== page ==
We started our trip in Windhoek (after a long but not too unpleasant day in Luanda Airport) – just an overnight and then after some shopping (remember we only ever shop for food in Luanda, so that in itself was a thrill), we set off along some minor roads to our first stop, not far from the sand dunes of Sossusvlei. The trip was a good 6 hours drive (which we didn’t know in advance), and the scenery changed dramatically along the way. We passed a lot of “farmland” with not that much to see in the way of livestock. We did see baboons, giraffes, ostriches, a secretary bird, a marabou stork and various small reptiles and mammals along the side of the road. We hadn’t expected to see any “animals” as such until we got to Etosha, so it was a real thrill.
The place we stayed that night was in one of the most beautiful locations you can imagine – nestled in around hills with stunning scenery in every direction.
We had the first of our incredibly early wake up calls the next morning – around 4:30 am for breakfast & a packed lunch to take with us. The drive in the dark was a bit hairy (the roads were unsealed) but we got to the park entrance in good time for the gates to open (we blew it a bit by not knowing we had to stop and buy a permit & had to backtrack, but we didn’t lose much time). The sun was just coming up as we drove into the park – it was just so beautiful! We thought we were just going to see sand dunes (this shows how busy we were before we left – no time to do any decent research!) so we amazed to see first ostriches and then springbok. Then, thrill of thrill, we spotted some oryx (gemsbok). The scenery was just stunning – we stopped at a look-out point and ate our breakfast, and watched as colourful hot air balloons went up into the sky.
We drove (on a sealed road) for about 60 km to reach the start of the dunes themselves. We didn’t want to take our car on the soft sand, so went in with a “taxi” instead. By this time, the sun had come up and the sunrise light was pretty much gone, and a wind had got up, making the whole scene very sandy. We were just wandering around when we saw an oryx walking out of the sand storm towards us! We were able to get fairly close!
Bill decided he wanted to climb up a dune (really not a good idea in those sorts of winds), so we choose one, but it was so unpleasant at the top that Bill quickly retreated back down out of the wind & I decided I could live without getting to the top.
We walked to a valley full of dead acacia trees, which was very photogenic, but by then it was getting pretty hot, so we decided to return early the next day on our way to Swakopmund, and .head back to our accommodation for a relaxing afternoon.
Actually, we climbed a hill behind where we were staying to try to catch the sunset from there, but when we came home we found out we had a flat tire! It was too late by then to do more than change it for the spare, but it meant that our plans to drive back along the dunes would have to be postponed until we got our tire fixed.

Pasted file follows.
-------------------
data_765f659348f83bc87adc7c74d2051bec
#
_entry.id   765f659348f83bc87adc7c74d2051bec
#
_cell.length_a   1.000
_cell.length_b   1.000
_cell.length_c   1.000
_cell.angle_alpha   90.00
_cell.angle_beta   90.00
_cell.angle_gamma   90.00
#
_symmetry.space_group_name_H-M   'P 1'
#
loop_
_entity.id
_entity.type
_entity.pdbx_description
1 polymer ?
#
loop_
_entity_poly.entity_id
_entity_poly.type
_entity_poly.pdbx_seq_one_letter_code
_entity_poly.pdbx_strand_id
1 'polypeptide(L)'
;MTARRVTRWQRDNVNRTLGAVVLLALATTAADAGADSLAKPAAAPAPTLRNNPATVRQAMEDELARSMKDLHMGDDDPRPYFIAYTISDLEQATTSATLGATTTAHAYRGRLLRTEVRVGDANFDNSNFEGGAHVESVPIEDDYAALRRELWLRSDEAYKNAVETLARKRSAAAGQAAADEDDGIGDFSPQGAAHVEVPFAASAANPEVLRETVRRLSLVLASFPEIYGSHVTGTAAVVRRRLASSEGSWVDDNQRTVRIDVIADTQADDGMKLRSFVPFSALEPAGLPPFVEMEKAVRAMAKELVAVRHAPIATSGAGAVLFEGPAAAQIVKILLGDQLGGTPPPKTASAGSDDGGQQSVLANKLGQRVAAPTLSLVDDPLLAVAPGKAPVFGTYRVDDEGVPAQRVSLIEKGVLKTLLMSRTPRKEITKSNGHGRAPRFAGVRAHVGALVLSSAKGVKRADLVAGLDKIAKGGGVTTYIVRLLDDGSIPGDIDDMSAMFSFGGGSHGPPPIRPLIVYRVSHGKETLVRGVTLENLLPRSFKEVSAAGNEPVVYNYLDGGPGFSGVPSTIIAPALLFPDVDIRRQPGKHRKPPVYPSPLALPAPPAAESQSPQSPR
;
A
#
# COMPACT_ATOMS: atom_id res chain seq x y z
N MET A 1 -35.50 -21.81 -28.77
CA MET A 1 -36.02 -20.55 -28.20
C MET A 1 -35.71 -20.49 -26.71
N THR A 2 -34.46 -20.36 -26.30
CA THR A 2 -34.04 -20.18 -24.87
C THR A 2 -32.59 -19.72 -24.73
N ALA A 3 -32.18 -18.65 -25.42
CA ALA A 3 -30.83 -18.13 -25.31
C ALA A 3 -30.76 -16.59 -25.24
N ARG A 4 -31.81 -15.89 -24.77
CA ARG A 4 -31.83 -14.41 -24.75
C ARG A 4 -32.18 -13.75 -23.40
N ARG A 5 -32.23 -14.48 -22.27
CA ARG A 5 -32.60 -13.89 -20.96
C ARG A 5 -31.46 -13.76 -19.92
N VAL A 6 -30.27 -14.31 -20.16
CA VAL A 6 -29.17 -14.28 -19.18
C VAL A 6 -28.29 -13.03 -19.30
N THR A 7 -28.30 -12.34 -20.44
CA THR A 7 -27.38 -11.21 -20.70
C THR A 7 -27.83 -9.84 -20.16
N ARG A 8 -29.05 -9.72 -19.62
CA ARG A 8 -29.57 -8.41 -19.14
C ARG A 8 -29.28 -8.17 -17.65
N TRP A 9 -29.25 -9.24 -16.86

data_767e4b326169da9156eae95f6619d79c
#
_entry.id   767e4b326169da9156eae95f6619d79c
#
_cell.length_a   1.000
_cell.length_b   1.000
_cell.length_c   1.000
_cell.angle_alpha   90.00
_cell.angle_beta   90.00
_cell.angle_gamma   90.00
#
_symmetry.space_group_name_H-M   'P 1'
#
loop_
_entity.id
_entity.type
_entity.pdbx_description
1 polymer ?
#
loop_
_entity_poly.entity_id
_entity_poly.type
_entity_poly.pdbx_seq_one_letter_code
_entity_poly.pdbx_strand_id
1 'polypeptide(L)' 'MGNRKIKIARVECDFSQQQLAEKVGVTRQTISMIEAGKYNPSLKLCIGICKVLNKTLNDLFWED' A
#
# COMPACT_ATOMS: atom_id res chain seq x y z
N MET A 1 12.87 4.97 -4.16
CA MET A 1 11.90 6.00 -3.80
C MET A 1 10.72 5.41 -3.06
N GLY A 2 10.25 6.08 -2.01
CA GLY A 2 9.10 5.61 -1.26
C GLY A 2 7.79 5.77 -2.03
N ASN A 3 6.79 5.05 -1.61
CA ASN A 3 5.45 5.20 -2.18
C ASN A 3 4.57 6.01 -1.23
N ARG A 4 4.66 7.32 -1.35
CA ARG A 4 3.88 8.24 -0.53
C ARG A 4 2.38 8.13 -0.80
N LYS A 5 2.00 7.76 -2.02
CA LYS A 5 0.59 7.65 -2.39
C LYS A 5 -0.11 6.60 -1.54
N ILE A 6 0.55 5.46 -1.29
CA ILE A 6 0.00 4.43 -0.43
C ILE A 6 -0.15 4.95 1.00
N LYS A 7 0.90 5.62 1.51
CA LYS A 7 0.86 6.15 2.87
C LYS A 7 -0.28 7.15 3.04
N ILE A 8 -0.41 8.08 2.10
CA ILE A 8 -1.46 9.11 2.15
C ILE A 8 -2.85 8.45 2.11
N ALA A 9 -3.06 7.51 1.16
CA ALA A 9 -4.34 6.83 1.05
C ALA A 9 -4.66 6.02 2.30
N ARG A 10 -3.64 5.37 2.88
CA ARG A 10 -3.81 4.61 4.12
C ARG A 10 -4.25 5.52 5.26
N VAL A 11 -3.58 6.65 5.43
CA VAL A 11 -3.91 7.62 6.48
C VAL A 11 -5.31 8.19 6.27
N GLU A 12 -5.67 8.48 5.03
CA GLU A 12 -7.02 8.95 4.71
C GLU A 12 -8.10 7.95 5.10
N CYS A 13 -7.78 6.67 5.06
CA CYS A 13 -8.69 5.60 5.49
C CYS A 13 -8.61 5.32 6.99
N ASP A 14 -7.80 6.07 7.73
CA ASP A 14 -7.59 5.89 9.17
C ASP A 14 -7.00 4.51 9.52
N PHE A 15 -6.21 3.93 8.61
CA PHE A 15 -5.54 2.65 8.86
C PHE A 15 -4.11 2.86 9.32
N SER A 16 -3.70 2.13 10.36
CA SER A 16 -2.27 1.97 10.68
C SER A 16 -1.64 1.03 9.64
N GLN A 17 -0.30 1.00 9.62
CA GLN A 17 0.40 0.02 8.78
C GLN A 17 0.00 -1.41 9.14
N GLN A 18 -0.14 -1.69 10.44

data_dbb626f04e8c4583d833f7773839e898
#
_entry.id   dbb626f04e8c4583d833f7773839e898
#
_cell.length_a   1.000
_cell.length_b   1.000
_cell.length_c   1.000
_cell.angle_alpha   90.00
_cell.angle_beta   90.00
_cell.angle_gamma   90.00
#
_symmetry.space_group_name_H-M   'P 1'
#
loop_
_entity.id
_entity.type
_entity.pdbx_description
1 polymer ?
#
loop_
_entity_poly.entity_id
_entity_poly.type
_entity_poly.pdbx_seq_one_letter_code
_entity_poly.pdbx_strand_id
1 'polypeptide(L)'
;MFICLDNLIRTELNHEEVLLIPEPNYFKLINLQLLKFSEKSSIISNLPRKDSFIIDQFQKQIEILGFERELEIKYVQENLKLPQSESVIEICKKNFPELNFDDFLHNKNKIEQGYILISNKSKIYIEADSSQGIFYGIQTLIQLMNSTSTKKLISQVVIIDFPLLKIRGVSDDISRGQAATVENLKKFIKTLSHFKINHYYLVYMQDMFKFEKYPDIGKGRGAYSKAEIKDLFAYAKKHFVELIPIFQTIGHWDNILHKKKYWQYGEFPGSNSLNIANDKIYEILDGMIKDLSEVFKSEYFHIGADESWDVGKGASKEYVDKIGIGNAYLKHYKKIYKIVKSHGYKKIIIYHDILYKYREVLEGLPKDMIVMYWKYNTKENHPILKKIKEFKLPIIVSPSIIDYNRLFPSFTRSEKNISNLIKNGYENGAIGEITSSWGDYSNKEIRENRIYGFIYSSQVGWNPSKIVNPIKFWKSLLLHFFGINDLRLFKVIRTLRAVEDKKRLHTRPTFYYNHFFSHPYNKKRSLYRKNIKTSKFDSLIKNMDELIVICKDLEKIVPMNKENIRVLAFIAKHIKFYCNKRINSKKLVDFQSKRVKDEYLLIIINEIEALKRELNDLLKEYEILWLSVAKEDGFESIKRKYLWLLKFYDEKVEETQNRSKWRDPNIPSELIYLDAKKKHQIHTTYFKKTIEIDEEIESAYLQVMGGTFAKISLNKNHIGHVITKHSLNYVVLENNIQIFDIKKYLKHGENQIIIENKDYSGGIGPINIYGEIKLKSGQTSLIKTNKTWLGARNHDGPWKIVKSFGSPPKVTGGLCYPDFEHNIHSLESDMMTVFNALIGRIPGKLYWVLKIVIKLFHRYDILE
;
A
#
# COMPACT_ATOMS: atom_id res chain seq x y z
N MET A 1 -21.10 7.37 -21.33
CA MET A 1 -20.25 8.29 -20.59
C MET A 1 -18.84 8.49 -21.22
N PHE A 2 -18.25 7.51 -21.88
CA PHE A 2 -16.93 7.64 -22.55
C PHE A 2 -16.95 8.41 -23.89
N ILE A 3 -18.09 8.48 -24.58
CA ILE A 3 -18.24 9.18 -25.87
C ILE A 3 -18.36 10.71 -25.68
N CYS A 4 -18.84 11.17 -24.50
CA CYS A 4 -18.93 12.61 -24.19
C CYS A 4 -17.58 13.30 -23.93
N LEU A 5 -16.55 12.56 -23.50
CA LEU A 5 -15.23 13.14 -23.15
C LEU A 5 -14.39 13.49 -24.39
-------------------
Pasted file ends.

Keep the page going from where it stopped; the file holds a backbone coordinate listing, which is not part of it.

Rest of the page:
There was a service station open from 6am so we were able to go right in & get the tire checked. Unfortunately, the tire has multiple punctures and was deemed “stuffed”. We had to buy a new tire (we had tire insurance & rang Avis first to authorise it). Despite some mucking around, we were able to go back into the park & catch some more photos before setting off on our trip to Swakopmund. It was another long drive, but also incredibly scenic. We passed the tropic of Capricorn along the way (for the second time on our trip).
Swakopmund is on the coast, and is right on the edge of the sand dunes. We were staying in a place that overlooked the desert from the upstairs balcony. We also had internet here for the only time on our entire trip. We had 3 nights, so the first day we took it pretty easy, exploring the town & getting permits to visit a couple of places we wanted to see.
That afternoon we drove back an hour the way we’d come the day before to an interesting rock outcrop, with the plan to catch the sunset. We had a ball there – great photography & some raptors (kestrels & an owl) and even a snake to keep us busy!
The next day we went on a “living desert tour” – absolutely one of my favourite things we did on the whole trip. The aim was to find the “little 5” – chameleons, snakes, dune lizards etc. It was great!
That afternoon we drove out to the “lunar landscape” area & explored that. We were staying in a self catering apartment, so we also ate really well while we were there.
The next day we left for Damaraland – we went via the seal colony further up the coast. It was very foggy & actually cold (as well as smelly – we didn’t stay very long). We did see our first jackal on the way though!
The scenery again was stunning & we stopped along the way for me to buy a doll from a road side stall. The women there were dressed in their traditional clothes (Herero and Himba) and they let us take some photos.